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7 Tips for a Sober Holiday Party Season

The holidays are here, with all their fun, festivity, family time… and stress.

During this season cues are everywhere, reminding us that this is a time to be jolly; it’s a time to celebrate. Holiday parties at home, work, and with friends are common. While these events can certainly be fun, they can also be difficult and stressful. Expectations about having a “perfect” holiday experience, or unrealistic expectations about getting “good” behavior from a family member who has not had a history of such behavior, can easily burst the bubble of holiday cheer. Not only that, for those in recovery, holiday festivities can increase the risk for relapse.

Why the Holidays are Risky for Relapse

The holidays are traditionally associated with over-indulgence. The season officially opens with a big turkey dinner on Thanksgiving. Then, the frenzy of “Black Friday” gears us up for a month-long shopping spree. Traditions and nostalgia fan the flames of our expectations. It is easy to get caught up in the excitement and throw caution to the wind as we make our way from one celebration to another. Friends and co-workers may not be aware that you are in recovery, or they may think that it is okay for you to indulge “just a bit” in honor of the season. This is what happened to Katrina. Her family knew she was in recovery. But she had been doing so well that her sister said, “Come on, have a toast with us. One little sip won’t hurt.”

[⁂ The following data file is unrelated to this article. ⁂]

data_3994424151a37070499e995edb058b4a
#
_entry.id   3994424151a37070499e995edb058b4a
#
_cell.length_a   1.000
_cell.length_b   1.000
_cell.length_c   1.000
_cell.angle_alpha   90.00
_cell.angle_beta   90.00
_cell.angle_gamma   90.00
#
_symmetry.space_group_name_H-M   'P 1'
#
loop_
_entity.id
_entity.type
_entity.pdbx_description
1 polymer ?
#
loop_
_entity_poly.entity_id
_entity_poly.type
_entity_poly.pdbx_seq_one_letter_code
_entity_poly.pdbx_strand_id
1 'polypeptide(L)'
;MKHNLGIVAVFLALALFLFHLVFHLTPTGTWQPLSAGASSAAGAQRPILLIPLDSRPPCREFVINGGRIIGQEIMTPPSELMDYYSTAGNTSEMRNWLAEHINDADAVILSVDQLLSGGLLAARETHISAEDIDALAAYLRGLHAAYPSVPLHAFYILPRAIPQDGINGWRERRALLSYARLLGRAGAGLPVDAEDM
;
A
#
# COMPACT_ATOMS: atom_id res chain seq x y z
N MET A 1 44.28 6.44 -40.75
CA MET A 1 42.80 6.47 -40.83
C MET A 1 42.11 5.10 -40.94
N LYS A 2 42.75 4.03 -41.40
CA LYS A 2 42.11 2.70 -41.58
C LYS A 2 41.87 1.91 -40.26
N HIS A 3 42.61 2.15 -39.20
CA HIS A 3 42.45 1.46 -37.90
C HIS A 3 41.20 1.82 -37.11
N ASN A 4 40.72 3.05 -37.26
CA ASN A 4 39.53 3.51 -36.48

I was extremely tempted. It’s not fun to be seen as the ‘stick in the mud’ while everyone else is celebrating. And my family is big on celebrating…-Katrina

“I was extremely tempted,” said Katrina. “It’s not fun to be seen as the ‘stick in the mud’ while everyone else is celebrating. And my family is big on celebrating… possibly part of the reason I am in recovery right now. It was disappointing that my family was not supportive of my recovery efforts, but I guess they really just don’t understand how risky it is for people like me to indulge even ‘just a bit.’ Fortunately I had a moment of clarity. I made some lame excuse, rushed to the bathroom and called my sponsor, praying that he would answer. He did, and was able to calm me down and help me re-focus on what’s really important–my recovery. From now on, I am going to be prepared. Before I attend any celebration where alcohol may be served, I will make sure my sponsor’s number is set on speed-dial, and I’ll check to be sure he can take my call if needed.”

Katrina learned a valuable lesson. To make it through the holidays as a recovering person and stay true to your recovery goals, you need to have a plan. Spontaneity is fun, but it is too often associated with overindulgence and bad decisions. A big part of success in recovery comes from following a predetermined plan that includes accommodations to help you avoid relapse.

Start now to create your own holiday celebration strategies: